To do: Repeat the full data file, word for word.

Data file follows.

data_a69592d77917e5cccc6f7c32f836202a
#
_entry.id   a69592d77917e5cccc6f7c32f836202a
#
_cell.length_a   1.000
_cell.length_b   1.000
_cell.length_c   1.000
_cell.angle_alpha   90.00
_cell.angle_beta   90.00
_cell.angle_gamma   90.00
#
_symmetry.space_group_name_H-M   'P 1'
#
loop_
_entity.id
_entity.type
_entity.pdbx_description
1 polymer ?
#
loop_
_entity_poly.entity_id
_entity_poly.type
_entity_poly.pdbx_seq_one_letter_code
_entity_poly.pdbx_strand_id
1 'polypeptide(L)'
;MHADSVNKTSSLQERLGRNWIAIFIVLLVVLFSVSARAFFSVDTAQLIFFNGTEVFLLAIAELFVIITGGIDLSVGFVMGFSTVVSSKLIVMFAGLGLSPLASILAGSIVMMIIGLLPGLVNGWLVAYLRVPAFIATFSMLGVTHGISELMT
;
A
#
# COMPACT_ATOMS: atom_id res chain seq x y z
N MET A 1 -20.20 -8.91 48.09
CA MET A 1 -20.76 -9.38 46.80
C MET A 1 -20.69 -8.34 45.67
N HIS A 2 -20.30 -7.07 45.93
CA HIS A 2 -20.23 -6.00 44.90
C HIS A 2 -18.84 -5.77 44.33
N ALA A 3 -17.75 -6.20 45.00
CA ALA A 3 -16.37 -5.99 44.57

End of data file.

data_a69592d77917e5cccc6f7c32f836202a
#
_entry.id   a69592d77917e5cccc6f7c32f836202a
#
_cell.length_a   1.000
_cell.length_b   1.000
_cell.length_c   1.000
_cell.angle_alpha   90.00
_cell.angle_beta   90.00
_cell.angle_gamma   90.00
#
_symmetry.space_group_name_H-M   'P 1'
#
loop_
_entity.id
_entity.type
_entity.pdbx_description
1 polymer ?
#
loop_
_entity_poly.entity_id
_entity_poly.type
_entity_poly.pdbx_seq_one_letter_code
_entity_poly.pdbx_strand_id
1 'polypeptide(L)'
;MHADSVNKTSSLQERLGRNWIAIFIVLLVVLFSVSARAFFSVDTAQLIFFNGTEVFLLAIAELFVIITGGIDLSVGFVMGFSTVVSSKLIVMFAGLGLSPLASILAGSIVMMIIGLLPGLVNGWLVAYLRVPAFIATFSMLGVTHGISELMT
;
A
#
# COMPACT_ATOMS: atom_id res chain seq x y z
N MET A 1 -20.20 -8.91 48.09
CA MET A 1 -20.76 -9.38 46.80
C MET A 1 -20.69 -8.34 45.67
N HIS A 2 -20.30 -7.07 45.93
CA HIS A 2 -20.23 -6.00 44.90
C HIS A 2 -18.84 -5.77 44.33
N ALA A 3 -17.75 -6.20 45.00
CA ALA A 3 -16.37 -5.99 44.57